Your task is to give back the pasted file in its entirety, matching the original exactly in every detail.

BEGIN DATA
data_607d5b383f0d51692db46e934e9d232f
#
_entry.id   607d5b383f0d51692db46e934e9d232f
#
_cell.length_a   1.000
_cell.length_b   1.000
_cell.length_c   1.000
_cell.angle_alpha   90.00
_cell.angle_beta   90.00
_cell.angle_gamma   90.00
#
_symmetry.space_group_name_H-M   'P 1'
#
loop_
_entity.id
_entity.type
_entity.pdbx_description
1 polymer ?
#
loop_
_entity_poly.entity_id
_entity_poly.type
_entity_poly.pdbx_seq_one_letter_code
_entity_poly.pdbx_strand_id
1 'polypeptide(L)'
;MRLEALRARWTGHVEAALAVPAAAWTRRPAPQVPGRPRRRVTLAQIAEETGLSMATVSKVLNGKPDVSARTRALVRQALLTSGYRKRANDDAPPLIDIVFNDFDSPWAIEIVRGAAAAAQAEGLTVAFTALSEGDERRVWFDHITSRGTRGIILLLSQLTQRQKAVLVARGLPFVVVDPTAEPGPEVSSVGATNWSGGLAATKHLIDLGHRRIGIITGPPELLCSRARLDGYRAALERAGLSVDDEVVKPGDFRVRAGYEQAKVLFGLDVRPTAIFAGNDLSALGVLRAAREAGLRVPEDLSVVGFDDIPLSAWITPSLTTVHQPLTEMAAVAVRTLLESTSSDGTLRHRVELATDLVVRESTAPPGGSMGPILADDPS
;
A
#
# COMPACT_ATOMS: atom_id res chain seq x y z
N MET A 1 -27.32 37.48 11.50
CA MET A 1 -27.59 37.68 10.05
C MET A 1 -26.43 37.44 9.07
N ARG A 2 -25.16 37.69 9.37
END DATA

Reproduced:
data_607d5b383f0d51692db46e934e9d232f
#
_entry.id   607d5b383f0d51692db46e934e9d232f
#
_cell.length_a   1.000
_cell.length_b   1.000
_cell.length_c   1.000
_cell.angle_alpha   90.00
_cell.angle_beta   90.00
_cell.angle_gamma   90.00
#
_symmetry.space_group_name_H-M   'P 1'
#
loop_
_entity.id
_entity.type
_entity.pdbx_description
1 polymer ?
#
loop_
_entity_poly.entity_id
_entity_poly.type
_entity_poly.pdbx_seq_one_letter_code
_entity_poly.pdbx_strand_id
1 'polypeptide(L)'
;MRLEALRARWTGHVEAALAVPAAAWTRRPAPQVPGRPRRRVTLAQIAEETGLSMATVSKVLNGKPDVSARTRALVRQALLTSGYRKRANDDAPPLIDIVFNDFDSPWAIEIVRGAAAAAQAEGLTVAFTALSEGDERRVWFDHITSRGTRGIILLLSQLTQRQKAVLVARGLPFVVVDPTAEPGPEVSSVGATNWSGGLAATKHLIDLGHRRIGIITGPPELLCSRARLDGYRAALERAGLSVDDEVVKPGDFRVRAGYEQAKVLFGLDVRPTAIFAGNDLSALGVLRAAREAGLRVPEDLSVVGFDDIPLSAWITPSLTTVHQPLTEMAAVAVRTLLESTSSDGTLRHRVELATDLVVRESTAPPGGSMGPILADDPS
;
A
#
# COMPACT_ATOMS: atom_id res chain seq x y z
N MET A 1 -27.32 37.48 11.50
CA MET A 1 -27.59 37.68 10.05
C MET A 1 -26.43 37.44 9.07
N ARG A 2 -25.16 37.69 9.37